by Debra Werner — March 27, 2019
SAN FRANCISCO – In the wake of the March 27 Indian anti-satellite test, Brian Weeden of the Secure World Foundation suggested companies consider boycotting India’s Polar Satellite Launch Vehicle (PSLV).
Secondary payloads launching on PSLV generate significant income for Indian space programs. If India creates debris in low Earth orbit through anti-satellite testing that could harm the business models of PSLV’s launch customers, Weeden tweeted. Many space industry startups also emphasize social responsibility in public statements and interviews.
“I wonder if any commercial space companies are willing to take a stand on this and boycott the PSLV to send a message to India? Corporate social responsibility anyone?” Weeden, Secure World Foundation technical advisor, tweeted March 27.
Small satellite companies declined to comment on the likelihood of a boycott of the India Space Research Organization’s PSLV.
However, Planet condemned the anti-satellite test. “While Planet enjoys a great working partnership with agencies of India’s government — like ISRO — we categorically condemn the anti-satellite missile intercept recently conducted by India’s defense department,” the San Francisco-based company tweeted March 27. “Space should be used for peaceful purposes, and destroying satellites on orbit severely threatens the long-term stability of the space environment for all space operators. Planet urges all space-capable nations to respect our orbital commons.”
Weeden said by email he was not calling for a boycott, but saying “the commercial sector should be concerned about where the space arms race is heading and how it may impact their business, and they should have a voice in the debate. A boycott is one possible way they could do that, but there may be others.”
While a single anti-satellite test is unlikely to cause significant debris, the Indian test is the latest sign “of the recent proliferation of anti-satellite and counterspace technologies,” Weeden said. “Coupled with increased reliance on space for military purposes by many countries, it means there’s a greater chance a future conflict may include attacks on satellites. And that could have devastating consequences for all, including commercialization and investment in space.”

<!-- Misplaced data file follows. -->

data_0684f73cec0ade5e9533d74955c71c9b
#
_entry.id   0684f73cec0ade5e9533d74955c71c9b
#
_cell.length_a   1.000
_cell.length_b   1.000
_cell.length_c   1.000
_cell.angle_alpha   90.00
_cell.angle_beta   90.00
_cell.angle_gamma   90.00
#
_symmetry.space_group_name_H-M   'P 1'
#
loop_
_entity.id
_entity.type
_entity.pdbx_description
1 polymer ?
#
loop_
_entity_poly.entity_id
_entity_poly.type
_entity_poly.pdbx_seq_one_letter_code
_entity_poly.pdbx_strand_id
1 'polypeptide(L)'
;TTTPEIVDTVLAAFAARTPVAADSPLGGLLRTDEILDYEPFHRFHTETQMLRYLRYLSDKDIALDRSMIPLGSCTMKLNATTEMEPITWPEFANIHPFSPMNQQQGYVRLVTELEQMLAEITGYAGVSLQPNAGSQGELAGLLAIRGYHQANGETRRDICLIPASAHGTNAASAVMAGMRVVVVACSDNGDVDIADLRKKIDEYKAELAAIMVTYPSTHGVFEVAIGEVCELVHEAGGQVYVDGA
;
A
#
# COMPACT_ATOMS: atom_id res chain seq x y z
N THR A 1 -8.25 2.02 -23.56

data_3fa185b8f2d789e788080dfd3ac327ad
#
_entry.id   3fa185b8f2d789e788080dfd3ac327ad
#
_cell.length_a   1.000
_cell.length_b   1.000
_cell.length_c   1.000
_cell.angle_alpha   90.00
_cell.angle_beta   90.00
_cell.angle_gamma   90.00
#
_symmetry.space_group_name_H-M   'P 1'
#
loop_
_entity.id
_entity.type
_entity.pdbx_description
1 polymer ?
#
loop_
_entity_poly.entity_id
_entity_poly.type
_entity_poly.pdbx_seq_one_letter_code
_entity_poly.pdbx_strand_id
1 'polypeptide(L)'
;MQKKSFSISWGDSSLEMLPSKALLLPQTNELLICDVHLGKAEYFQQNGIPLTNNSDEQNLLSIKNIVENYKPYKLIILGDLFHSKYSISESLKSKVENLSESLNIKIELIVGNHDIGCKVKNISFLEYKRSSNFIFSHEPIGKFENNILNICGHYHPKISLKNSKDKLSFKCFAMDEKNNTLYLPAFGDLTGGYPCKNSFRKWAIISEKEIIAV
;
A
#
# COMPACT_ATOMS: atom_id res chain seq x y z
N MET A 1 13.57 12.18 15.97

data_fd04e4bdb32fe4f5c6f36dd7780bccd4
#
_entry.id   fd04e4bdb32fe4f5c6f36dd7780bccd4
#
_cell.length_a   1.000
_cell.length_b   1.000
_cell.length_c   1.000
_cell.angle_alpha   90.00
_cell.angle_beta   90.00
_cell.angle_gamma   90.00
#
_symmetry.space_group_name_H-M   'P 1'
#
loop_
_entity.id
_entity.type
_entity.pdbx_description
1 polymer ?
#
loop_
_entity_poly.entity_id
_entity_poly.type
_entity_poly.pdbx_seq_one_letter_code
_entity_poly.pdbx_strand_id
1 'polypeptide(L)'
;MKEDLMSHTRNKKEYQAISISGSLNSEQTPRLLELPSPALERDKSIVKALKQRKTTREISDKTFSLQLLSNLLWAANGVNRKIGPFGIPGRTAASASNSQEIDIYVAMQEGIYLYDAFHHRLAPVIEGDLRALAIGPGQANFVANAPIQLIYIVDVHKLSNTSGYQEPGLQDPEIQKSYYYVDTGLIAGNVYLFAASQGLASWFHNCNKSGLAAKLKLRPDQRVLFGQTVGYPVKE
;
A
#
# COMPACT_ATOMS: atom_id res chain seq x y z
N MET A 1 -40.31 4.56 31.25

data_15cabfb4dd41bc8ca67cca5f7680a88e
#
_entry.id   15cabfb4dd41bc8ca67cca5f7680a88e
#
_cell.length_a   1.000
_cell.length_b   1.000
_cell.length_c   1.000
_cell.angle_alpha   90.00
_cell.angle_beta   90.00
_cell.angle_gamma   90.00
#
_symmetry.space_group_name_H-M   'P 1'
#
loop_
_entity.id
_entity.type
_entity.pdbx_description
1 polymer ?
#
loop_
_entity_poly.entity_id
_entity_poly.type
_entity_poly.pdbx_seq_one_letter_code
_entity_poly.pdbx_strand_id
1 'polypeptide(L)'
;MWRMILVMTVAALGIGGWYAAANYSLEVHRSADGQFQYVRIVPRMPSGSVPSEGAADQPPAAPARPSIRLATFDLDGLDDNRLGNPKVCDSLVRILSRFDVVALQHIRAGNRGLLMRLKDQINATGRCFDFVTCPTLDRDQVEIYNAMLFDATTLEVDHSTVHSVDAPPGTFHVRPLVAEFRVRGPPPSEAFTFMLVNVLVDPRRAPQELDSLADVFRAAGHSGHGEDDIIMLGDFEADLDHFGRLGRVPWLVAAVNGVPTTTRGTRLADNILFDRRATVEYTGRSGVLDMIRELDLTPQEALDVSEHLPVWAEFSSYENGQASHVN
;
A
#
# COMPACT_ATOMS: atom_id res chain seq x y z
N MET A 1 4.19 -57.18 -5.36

Nations have been largely unsuccessful in reining in anti-satellite testing. Commercial companies with their expanding role both in the space industry and in global economies “could use their dollars and customers to also influence how countries behave in space. Countries aren’t the only ones who can set and enforce norms of behavior.”
Terrestrial companies are taking stands on ethical and moral issues. Their positions influence where they operate and what countries they work with, Weeden said. “I wonder if we might start to see that happen in the space world as well,” he added.
Instead of focusing on India alone, companies “should probably consider the behavior of all countries pushing the space arms race,” Weeden said. “India is only the latest, but by no means the only one.”
Laura Grego of the Union of Concerned Scientists also expressed concern about the spread of anti-satellite weapons and their increasing sophistication. “That increases the risks of a crisis getting sparked or escalated because someone uses or threatens to destroy someone else’s critical national security satellite,” Grego, a senior scientist in the Union of Concerned Scientists Global Security Program, said by email.
Destroying a satellite with a ground-based missile as India, the United States and China have all done, “creates enormous amounts of space debris when used,” Grego said. India destroyed a satellite at an altitude of 300 kilometers, meaning the cloud of debris created will not be in orbit long. Using a similar weapon to target “a satellite in a more common orbit would create debris that lasts decades,” she said.
Multinational organizations including the Conference on Disarmament and the United Nations Group of Governmental Experts have failed to reach agreement on arms control treaties or voluntary codes of conduct for space activities, Union of Concerned Scientists said in a March 27 news release.
“The international effort to ensure space remains a peaceful and secure environment is not keeping up with the spread of these technologies, and India’s test makes it harder to see progress on that. In fact, it’s possible that India’s test encourages others to test, too,” Grego said.